Physiological Effects of Varying Waiting Periods and Perceived Arrival Times on the Performance of a Timed Quiz
Journal of Advanced Student Sciences (JASS)
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Tests and quizzes are often used by schools and workplaces to judge performance and knowledge of the participants who take them. Although the aim of these evaluations is to test cognitive function, there are many underlying factors that may influence performance. Test anticipation and test anxiety are only some of the factors that may influence performance. This study aims to investigate the physiological changes, specifically for blood pressure, heart rate, and respiratory rate, that may occur when a student has varying amounts of time to anticipate a quiz. Participants performed a 7 question math quiz in 5 minutes. It was predicted that when students are given less perceived time to take the quiz and perceive themselves as having a later arrival time, they will experience an increase in blood pressure, respiratory rate, and heart rate, which will ultimately impact quiz performance. Our results yielded that students who were given less perceived time had no significant increase in heart rate, respiration rate or blood pressure, both systolic and diastolic, as compared to the groups that were given longer waiting periods and perceived themselves to have more time to complete the quiz.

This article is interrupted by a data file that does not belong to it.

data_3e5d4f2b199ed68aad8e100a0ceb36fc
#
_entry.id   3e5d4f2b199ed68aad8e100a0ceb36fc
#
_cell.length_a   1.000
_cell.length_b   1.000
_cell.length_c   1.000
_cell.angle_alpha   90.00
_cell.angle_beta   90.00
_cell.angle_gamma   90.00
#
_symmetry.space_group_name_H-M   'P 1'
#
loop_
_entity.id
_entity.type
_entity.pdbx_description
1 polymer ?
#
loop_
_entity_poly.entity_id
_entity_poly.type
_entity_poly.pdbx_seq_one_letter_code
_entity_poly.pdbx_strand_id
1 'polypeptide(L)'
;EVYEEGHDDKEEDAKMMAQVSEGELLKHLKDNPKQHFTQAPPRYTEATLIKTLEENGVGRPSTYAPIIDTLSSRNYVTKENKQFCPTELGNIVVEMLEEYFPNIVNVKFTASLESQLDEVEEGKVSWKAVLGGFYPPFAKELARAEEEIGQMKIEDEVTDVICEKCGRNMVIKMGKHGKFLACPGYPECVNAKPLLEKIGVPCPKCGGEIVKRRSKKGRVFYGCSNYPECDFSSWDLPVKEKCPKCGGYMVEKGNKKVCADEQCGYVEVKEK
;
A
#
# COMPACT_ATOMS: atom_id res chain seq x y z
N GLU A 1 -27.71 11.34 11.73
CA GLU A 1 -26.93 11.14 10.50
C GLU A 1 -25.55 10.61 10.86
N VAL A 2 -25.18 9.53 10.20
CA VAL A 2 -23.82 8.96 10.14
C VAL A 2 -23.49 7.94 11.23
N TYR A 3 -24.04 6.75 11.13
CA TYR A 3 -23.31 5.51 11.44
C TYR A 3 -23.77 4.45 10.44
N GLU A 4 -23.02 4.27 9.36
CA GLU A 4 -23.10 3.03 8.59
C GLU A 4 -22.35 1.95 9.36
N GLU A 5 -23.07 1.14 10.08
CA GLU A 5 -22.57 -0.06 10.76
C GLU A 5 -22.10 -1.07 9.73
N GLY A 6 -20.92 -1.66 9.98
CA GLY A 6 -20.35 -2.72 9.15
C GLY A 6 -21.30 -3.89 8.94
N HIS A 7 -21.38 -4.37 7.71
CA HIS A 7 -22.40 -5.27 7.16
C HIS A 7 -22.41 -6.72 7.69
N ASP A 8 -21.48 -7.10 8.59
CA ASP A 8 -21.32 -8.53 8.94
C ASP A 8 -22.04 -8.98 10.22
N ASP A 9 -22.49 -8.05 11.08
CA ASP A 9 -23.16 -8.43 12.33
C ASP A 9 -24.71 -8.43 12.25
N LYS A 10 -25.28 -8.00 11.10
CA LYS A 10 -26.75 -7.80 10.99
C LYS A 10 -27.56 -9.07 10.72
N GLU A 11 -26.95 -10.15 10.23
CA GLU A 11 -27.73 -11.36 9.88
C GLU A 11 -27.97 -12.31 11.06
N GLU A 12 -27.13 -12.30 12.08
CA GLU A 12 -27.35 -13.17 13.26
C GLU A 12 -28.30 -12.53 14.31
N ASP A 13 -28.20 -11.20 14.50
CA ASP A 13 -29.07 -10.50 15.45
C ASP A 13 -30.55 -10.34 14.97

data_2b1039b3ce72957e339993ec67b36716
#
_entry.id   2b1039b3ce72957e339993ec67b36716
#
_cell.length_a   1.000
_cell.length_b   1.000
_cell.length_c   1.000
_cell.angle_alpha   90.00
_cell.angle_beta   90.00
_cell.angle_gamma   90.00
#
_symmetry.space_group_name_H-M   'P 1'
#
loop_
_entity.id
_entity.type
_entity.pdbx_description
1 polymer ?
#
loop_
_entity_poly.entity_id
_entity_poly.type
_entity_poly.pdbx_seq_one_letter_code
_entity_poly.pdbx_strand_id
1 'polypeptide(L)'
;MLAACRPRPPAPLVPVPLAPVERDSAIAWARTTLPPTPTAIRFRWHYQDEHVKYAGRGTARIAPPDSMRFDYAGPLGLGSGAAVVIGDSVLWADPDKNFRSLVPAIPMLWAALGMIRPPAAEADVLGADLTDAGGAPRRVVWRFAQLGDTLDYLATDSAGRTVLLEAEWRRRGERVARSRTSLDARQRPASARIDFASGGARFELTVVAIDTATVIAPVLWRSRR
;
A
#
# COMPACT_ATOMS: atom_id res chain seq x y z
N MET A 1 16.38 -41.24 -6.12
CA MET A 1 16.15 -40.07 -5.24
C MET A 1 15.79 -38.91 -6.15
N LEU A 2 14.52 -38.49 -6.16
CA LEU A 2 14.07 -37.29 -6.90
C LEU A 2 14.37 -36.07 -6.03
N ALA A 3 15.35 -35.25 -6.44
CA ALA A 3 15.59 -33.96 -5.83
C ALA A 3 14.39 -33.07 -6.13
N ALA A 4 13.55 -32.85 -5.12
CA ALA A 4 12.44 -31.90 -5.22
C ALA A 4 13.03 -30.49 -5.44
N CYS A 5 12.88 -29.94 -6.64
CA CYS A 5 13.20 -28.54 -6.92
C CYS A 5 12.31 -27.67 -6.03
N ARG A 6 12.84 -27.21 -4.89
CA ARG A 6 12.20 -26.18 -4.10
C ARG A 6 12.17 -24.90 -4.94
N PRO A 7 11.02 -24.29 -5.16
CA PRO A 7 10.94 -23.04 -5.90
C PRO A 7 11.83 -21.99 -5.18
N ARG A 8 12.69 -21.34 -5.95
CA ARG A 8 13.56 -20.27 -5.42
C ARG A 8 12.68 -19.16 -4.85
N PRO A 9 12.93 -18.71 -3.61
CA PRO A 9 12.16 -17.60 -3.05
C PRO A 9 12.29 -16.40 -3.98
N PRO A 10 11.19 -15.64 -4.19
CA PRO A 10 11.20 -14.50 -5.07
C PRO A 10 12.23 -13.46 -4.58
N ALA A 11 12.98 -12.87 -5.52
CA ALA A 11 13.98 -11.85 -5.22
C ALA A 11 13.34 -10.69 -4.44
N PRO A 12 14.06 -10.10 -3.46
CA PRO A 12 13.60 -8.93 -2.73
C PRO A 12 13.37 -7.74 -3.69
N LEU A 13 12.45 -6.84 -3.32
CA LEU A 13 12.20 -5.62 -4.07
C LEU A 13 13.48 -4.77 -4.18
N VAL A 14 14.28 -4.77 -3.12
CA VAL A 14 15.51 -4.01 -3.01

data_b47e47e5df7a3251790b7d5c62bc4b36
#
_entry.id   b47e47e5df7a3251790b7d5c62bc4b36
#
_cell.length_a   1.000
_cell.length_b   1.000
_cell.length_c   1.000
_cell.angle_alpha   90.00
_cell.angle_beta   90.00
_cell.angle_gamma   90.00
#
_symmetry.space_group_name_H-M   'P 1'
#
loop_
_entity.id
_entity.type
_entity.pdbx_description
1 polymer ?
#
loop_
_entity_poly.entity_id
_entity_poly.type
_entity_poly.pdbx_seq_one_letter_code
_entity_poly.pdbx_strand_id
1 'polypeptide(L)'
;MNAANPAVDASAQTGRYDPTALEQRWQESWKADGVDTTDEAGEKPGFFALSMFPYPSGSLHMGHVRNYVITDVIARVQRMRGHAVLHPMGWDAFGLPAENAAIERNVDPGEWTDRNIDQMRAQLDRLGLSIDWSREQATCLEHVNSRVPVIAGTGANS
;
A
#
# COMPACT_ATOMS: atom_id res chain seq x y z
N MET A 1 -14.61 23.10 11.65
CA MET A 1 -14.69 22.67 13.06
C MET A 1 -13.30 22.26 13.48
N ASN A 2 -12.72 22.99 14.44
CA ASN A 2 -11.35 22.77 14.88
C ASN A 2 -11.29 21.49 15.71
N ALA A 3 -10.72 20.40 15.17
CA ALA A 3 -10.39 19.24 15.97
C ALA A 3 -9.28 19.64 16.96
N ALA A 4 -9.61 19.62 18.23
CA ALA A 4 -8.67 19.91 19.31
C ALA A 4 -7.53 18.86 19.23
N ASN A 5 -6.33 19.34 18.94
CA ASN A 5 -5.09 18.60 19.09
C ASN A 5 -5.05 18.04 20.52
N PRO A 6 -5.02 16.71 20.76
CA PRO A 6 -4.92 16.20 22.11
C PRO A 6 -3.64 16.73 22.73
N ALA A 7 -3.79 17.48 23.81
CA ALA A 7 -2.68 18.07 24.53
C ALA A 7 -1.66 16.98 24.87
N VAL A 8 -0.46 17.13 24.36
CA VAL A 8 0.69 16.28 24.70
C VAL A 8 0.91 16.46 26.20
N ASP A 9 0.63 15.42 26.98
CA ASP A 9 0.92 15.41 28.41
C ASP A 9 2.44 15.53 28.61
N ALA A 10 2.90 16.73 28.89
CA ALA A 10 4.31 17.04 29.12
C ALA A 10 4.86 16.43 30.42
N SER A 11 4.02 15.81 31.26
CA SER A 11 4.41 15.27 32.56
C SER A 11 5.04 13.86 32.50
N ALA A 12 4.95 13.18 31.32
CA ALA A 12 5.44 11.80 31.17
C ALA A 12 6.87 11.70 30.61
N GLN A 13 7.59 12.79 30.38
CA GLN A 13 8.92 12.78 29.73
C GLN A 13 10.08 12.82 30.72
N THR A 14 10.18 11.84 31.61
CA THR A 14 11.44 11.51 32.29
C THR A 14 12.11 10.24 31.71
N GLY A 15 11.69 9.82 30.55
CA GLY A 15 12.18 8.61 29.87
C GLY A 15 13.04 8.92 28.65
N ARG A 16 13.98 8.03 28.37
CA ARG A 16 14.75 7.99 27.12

An article that appeared in JASS, issue 2017